5. In order to minimize any misunderstanding with Israelis, we would inform them we believe above course best designed to provide basis for extension of cease-fire and keep door open for further negotiations at next stage.

6. We will undoubtedly be bombarded on Monday by press and are developing appropriate press line. We are also planning on steps to begin to keep key members of Congress fully informed.

7. Request addressees comments.7 No action should be taken with government to which you accredited without further department instructions.

  1. Source: National Archives, Nixon Presidential Materials, NSC Files, Kissinger Office Files, Box 129, Country Files, Middle East. Secret; Immediate; Nodis; Cedar. Drafted by Sisco, cleared by Kissinger, and approved by Rogers. Repeated Immediate to Amman and to Beirut, London, Moscow, and Paris.
  2. See Document 211.
  3. Paragraph 4 reads: “Withdrawal of Israel armed forces from the Israel-U.A.R. cease-fire line to the secure, recognized and agreed boundaries to be established in the peace agreement. Israel will not withdraw to the pre-June 5, 1967 lines.” See footnote 2, Document 211.
  4. According to Bush, U Thant, Jarring, the Soviet Union, and France had urged the Four Powers to meet as early as March 1 or 2 to discuss and release a communiqué before the Secretary General published his report on Jarring’s recent activity, but the United States resisted, refusing to be “stampeded” into advancing the meeting and thereby “take the lead away” from U Thant. (Telegram 627 from USUN, March 6; National Archives, Nixon Presidential Materials, NSC Files, Box 656, Country Files, Middle East, Middle East Nodis/Cedar/Plus, Vol. I) The Four Powers eventually met to discuss the communiqué on March 4, but the conversation stalled over the Soviet Union’s refusal to include direct or indirect reference to an extension of the cease-fire, as reported by Bush. (Telegram 616 from USUN, March 4; ibid.) They met again on March 5 but made no further progress, prompting the Department to write to the Mission: “We assume question of communiqué is dead. If raised please indicate matter has been overtaken by events and US no longer prepared to participate in any further effort to issue communiqué.” (Telegram 40734 to USUN, March 11; ibid., Box 1158, Saunders Files, Middle East Negotiations Files, Middle East Negotiations—Four Power Talks)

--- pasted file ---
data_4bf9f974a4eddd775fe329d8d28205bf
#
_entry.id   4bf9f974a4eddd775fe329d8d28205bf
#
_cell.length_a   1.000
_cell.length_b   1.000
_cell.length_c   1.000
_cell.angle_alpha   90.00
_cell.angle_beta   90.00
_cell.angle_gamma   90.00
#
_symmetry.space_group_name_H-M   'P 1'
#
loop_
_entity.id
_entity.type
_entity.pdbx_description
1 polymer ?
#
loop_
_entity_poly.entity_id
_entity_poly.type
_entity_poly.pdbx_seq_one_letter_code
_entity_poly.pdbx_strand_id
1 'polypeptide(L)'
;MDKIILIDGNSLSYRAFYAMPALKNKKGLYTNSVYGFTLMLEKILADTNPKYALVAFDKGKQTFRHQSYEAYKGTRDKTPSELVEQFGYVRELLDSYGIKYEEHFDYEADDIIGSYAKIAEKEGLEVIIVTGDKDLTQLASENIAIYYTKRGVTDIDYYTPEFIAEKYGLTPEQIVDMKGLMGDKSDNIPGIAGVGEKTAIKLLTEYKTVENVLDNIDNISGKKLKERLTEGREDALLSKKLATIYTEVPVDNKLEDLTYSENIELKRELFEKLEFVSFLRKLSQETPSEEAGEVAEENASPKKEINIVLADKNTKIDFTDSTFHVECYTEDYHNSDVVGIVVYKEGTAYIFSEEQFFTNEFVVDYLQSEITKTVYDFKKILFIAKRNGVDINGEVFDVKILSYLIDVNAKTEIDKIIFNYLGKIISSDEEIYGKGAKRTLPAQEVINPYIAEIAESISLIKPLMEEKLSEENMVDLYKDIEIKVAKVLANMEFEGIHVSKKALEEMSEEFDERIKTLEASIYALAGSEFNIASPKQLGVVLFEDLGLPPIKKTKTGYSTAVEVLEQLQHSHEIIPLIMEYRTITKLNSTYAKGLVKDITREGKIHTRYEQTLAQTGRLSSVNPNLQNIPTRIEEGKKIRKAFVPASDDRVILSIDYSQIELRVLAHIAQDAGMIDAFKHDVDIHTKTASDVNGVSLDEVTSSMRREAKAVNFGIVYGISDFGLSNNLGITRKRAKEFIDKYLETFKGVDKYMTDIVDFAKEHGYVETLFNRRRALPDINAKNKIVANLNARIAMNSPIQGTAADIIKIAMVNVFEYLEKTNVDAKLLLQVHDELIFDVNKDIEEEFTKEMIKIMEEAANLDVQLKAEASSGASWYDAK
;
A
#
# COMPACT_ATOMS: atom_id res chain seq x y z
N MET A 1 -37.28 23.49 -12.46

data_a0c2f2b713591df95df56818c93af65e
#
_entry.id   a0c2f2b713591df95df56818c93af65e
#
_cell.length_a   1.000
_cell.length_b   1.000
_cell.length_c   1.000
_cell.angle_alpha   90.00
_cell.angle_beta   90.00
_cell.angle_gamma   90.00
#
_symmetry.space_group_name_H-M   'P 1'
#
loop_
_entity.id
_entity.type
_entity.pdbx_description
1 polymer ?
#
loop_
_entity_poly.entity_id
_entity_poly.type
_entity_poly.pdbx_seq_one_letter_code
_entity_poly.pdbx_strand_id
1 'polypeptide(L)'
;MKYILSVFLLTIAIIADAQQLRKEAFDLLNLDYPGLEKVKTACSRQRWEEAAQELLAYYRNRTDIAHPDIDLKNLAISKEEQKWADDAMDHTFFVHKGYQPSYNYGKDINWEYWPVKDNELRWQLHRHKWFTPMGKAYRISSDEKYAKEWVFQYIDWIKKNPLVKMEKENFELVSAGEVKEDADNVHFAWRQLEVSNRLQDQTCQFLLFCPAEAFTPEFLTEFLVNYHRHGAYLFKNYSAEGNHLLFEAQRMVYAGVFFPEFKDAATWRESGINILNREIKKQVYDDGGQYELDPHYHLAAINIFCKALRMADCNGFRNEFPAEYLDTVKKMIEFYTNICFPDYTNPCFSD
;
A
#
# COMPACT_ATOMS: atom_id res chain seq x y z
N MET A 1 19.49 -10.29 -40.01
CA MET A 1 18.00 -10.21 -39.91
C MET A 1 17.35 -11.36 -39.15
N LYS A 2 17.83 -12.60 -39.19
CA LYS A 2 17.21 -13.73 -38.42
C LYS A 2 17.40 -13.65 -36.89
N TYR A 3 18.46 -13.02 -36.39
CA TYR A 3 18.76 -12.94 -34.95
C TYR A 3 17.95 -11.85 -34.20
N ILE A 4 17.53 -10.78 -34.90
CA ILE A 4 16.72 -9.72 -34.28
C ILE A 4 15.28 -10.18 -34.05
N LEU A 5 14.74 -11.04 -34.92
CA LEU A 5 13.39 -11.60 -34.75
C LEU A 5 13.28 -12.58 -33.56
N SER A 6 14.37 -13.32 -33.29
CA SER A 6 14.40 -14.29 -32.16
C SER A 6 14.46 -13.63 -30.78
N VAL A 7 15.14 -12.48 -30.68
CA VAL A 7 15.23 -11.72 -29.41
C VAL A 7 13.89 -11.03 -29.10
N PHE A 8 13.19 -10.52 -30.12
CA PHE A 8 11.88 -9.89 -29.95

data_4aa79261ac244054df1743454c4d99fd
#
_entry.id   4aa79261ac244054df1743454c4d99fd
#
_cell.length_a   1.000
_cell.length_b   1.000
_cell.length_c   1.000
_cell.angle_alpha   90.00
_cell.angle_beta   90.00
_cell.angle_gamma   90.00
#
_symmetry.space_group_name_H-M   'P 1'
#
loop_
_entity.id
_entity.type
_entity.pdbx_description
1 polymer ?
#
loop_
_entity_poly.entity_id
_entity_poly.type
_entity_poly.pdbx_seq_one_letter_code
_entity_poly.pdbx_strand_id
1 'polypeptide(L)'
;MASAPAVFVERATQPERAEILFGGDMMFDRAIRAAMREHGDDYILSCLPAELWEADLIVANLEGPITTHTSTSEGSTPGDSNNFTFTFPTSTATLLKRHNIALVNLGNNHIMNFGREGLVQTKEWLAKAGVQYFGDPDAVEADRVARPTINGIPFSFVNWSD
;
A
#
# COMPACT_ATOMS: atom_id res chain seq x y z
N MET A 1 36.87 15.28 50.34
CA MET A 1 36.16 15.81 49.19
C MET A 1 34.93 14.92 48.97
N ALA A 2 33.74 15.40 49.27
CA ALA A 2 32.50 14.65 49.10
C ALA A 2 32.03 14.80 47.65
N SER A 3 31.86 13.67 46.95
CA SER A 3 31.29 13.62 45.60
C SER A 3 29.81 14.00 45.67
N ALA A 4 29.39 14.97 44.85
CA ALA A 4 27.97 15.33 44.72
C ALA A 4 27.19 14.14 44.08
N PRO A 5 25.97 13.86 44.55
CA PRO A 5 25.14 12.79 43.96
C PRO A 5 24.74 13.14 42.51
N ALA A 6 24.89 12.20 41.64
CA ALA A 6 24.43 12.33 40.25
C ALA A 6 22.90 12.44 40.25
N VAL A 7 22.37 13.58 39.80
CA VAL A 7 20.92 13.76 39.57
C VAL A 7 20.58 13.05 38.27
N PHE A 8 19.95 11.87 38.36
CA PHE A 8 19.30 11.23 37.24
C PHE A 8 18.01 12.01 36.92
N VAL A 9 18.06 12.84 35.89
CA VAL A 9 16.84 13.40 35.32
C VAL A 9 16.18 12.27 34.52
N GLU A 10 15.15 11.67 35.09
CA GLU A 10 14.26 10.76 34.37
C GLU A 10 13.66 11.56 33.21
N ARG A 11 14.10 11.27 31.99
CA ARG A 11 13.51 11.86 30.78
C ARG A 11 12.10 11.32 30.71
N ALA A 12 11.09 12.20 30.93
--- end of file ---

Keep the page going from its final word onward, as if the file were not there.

5. The Secretary General submitted his report on March 5, the conclusion of which began: “Ambassador Jarring has been very active over the past month and some further progress has been made towards a peaceful solution of the Middle East question. The problems to be settled have been more clearly identified and on some there is general agreement. I wish moreover to note with satisfaction the positive reply given by the UAR to Ambassador Jarring’s initiative. However, the Israeli Government has so far not responded to the request of Ambassador Jarring that it should give a commitment on withdrawal to the international boundary of the United Arab Republic. I therefore appeal to Israel to respond positively to Ambassador Jarring’s initiative.” He concluded with an “appeal to the parties to withhold fire, to exercise military restraint and to maintain the quiet which has prevailed in the area since August 1970.” (Telegram 614 from USUN, March 4; ibid., Box 656, Country Files, Middle East, Middle East Nodis/Cedar/Plus, Vol. I)
  6. Bergus delivered Rogers’s oral message to Riad on March 1 and met with him for 70 minutes. Much of their meeting was taken up by the Foreign Minister’s “lengthy statement” in which he said that the United States had to “face facts” regarding Israel’s commitment to expansion rather than peace, as demonstrated by its “flat rejection of withdrawal as a matter of principle” in its response to Jarring. He added that there was “no doubt in Cairo and in all other world capitals” that if the United States wanted to “persuade” Israel to withdraw from the Sinai Peninsula for peace with the United Arab Republic it could “easily be done.” Regarding Rogers’s message, Riad remarked that “there was little new” in it, and, as for the Four-Power communiqué that the United States was prepared to support, he said that it was “not helpful.” Continuing, he told Bergus that his government could not “accept the proposition that it should extend ceasefire and then wait and see what Israelis will do,” although he clarified that “this did not necessarily mean Egyptians would start shooting.” Finally, he concluded that he would “accept guarantees only for June 4 borders, not rpt not for anything else” and reserved the right to “withdraw his support for concept at some future time” given the opposition he faced to the issue of guarantees. (Telegrams 422 and 423 from Cairo, March 1; ibid., Kissinger Office Files, Box 129, Country Files, Middle East)
  7. Comments are in telegram 1198 from Tel Aviv, February 28 (ibid., RG 59, Central Files 1970–73, POL 27–14 ARAB–ISR); telegram 1070 from Amman, March 1 (ibid., Nixon Presidential Materials, NSC Files, Kissinger Office Files, Box 129, Country Files, Middle East—Nodis/Cedar/Plus); telegram 1613 from Beirut, March 1 (ibid.); and telegram 1245 from Moscow, March 1 (ibid.).